Charles Miller made patterns and castings from toys in addition to planes. Stanley eventually took over this elaborate and elegant plane. It’s a gunmetal bronze alloy and it sold for $19,800 at auction. Hand tools are still great for many jobs, and can become even better with these handy hand tool hacks and modifications.

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Ohio No. 1 C Smoothing Plane

Few plane makers made a No. 1 plane because of its small size — it’s only 5 1/2-inches long. Ohio Tool was the only company to come up with a corrugated sole in the No. 1 size and there are believed to only be one or two of these planes left. If any of these items are sitting in your attic, you could be sitting on a goldmine.

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Engraved Victorian Calipers

This set of calipers from the Victorian era caught $4,510 at auction because of the superior condition they came in.

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Patent Gold-Plated Ivory Handle Presentation Wrench

This wrench is thought to be a gift to Chauncey Depew, an attorney for Cornelius Vanderbilt’s railroad interests who later became president of the New York Central Railroad System and a U.S. Senator. It’s a gold-plated, ivory-handled wrench with one standout feature.  The engraver misspelled Depew’s name on it. It fetched $5,980 at auction.

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Chaplin Patent Plane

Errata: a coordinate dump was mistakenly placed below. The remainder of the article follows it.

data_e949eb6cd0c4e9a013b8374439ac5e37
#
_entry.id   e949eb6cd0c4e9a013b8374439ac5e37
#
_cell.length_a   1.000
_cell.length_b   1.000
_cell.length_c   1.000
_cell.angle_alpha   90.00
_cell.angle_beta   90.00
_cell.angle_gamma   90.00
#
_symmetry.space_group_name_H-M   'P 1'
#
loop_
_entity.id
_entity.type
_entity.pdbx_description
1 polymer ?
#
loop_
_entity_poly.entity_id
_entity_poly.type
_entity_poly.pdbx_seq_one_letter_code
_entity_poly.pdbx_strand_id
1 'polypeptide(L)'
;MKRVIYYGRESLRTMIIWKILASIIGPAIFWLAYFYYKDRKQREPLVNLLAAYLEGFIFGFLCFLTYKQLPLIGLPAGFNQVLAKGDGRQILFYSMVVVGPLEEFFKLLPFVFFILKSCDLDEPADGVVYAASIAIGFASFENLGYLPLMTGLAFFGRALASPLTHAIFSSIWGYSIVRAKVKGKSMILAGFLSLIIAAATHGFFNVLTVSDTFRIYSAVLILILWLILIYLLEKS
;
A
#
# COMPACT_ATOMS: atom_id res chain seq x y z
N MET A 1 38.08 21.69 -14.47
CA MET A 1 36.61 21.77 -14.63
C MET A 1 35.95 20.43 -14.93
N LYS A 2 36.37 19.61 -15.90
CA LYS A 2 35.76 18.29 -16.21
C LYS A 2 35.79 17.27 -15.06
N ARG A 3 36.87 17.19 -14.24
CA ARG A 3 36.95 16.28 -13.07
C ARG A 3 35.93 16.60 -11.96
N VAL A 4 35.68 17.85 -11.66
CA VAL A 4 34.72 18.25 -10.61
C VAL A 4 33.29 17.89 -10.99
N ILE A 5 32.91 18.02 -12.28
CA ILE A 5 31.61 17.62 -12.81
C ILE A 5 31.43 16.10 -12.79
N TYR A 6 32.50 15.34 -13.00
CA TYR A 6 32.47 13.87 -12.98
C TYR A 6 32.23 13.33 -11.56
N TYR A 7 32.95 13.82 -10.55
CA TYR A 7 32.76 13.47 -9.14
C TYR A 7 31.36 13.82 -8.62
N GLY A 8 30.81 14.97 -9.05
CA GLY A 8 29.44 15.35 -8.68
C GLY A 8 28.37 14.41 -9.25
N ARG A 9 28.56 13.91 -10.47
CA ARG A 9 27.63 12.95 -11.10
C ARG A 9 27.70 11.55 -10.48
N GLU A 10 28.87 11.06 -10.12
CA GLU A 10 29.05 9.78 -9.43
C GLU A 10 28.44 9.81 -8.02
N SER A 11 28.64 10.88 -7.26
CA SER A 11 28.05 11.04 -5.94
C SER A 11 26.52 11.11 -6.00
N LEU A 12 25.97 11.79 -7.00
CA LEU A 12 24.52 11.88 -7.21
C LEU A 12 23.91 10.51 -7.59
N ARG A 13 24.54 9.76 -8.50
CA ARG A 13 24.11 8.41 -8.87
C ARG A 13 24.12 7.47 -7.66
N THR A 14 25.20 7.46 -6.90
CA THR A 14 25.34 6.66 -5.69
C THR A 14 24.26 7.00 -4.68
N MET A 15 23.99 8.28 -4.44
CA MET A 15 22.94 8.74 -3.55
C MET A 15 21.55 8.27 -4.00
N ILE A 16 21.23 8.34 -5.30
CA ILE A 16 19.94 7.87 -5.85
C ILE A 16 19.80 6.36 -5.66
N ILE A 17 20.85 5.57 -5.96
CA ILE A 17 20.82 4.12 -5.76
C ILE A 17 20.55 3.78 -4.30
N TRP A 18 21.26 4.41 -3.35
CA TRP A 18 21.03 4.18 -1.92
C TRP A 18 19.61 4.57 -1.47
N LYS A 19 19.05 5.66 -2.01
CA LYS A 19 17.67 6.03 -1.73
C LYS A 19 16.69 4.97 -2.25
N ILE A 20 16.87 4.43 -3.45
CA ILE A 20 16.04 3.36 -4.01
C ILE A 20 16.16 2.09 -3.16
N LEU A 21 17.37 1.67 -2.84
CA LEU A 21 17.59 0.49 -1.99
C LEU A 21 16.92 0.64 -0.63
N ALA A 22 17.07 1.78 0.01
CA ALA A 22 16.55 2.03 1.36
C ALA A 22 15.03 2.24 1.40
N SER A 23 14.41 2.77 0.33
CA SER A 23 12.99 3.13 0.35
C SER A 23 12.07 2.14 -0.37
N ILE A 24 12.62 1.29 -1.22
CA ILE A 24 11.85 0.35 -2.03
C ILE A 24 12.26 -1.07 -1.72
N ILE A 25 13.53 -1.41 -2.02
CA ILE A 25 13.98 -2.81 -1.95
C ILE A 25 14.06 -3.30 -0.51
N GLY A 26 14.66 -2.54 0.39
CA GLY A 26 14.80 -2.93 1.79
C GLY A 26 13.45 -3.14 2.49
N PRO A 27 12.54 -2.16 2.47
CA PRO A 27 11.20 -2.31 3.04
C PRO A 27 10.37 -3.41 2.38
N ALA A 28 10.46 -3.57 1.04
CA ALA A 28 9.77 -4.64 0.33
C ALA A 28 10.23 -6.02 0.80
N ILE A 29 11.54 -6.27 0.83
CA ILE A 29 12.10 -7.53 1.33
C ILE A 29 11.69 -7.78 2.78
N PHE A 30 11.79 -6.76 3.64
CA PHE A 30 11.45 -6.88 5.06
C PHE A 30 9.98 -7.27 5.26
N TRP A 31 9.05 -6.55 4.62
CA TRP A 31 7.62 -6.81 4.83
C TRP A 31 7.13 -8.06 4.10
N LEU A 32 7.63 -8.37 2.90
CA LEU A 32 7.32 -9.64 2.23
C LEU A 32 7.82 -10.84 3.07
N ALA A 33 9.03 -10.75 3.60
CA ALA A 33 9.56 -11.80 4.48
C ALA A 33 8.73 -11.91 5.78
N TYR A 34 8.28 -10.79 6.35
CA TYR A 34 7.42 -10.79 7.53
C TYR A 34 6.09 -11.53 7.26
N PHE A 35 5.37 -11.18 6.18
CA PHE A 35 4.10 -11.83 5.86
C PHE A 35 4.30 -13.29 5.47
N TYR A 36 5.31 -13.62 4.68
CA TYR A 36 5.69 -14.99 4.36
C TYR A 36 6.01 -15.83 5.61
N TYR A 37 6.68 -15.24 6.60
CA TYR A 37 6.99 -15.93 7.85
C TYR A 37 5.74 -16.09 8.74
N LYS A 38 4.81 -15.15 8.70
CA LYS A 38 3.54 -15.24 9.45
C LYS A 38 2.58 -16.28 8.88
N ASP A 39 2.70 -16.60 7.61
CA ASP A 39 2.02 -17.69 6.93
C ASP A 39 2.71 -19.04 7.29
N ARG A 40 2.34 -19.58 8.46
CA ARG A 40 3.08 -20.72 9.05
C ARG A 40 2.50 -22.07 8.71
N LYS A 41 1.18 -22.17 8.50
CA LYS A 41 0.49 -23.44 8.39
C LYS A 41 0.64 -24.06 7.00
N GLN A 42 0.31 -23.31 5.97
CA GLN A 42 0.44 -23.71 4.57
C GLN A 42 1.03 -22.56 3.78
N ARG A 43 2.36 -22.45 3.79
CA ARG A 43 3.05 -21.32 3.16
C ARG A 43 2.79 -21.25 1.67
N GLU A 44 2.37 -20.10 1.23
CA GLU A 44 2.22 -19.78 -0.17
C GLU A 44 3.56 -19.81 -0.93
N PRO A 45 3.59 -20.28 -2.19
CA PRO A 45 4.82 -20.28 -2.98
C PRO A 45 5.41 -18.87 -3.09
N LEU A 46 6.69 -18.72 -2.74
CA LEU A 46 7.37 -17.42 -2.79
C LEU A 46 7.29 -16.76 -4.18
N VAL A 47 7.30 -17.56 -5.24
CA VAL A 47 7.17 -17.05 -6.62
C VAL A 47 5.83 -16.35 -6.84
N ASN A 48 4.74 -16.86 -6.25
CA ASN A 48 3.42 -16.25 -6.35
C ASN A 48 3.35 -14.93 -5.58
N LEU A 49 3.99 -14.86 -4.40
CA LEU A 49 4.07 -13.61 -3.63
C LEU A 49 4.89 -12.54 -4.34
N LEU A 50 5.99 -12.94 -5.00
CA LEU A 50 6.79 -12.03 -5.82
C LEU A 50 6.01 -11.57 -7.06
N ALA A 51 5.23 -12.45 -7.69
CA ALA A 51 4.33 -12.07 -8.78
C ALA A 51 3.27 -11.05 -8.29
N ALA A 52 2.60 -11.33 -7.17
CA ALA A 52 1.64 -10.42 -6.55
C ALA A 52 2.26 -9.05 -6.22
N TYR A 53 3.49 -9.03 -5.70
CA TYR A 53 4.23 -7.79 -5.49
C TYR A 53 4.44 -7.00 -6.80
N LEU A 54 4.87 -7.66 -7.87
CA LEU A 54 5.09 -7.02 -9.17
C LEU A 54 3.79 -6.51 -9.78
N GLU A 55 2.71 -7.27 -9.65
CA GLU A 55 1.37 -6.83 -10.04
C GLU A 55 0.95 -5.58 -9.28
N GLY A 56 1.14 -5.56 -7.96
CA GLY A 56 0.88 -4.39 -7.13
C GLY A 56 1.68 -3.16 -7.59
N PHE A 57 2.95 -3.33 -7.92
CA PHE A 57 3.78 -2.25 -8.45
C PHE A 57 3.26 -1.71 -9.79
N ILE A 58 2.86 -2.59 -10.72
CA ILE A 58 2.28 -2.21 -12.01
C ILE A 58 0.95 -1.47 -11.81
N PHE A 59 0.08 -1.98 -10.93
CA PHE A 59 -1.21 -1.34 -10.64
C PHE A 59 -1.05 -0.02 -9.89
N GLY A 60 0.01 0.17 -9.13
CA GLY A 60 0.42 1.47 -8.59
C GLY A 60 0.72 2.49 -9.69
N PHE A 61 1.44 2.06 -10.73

A Chaplin No. 1 plane is a rare item and considered one of the planes every collector wants, Donnelly said. This one went for $7,700.

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Vertical Post Plane

Leonard Bailey patented several planes before Stanley finally bought him out after a series of patent fights. We still use his designed today. His was one of the first to build metallic planes and this plane sold for $7,920.

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Leonard Bailey Patent Bronze Scraper

This bronze scraper is thought to be the only one of its kind, again made by Leonard Bailey, Donnelly said. It sold for $32,200 and is believed to have been created during Bailey’s early development.

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Broom Vise

This broom vise sold at a 2008 auction for $275. Not a bad haul for something that was probably just sitting around an old barn.

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John Deere Wrench

Yes, a wrench went for $16,500 at an auction in 2017. The reason it’s so valuable is that it is a wrench for John Deere tractor that the company tried to take out of circulation. It’s believed that there are just nine wrenches total in the world that can work with the Dain all-wheel drive, four-cylinder, three-wheel tractor. It’s unknown how many of these tractors still exist. John Deere made just 100 of the model and repurchased nearly all of them after selling the tractors primarily in the Dakotas. D. Wayne Dill purchased this wrench in 2009 for $15,000. If you’ve got a tractor, see what you need to do to keep it running great.

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Rodier’s Patent Models and Drafting Set

In the world of antique tool collecting, this drafting set and patent model of Louis C. Rodier holds the world record price for a tool. It sold for $91,000 at auction in 2004. The previous record for a tool was just $30,000 at the time.

Because it belonged to Rodier himself, the set’s inventor, this item unique is unique . The tool is unique because of its design and high level of “gizmosity,” according to auctioneer Martin J. Donnelly.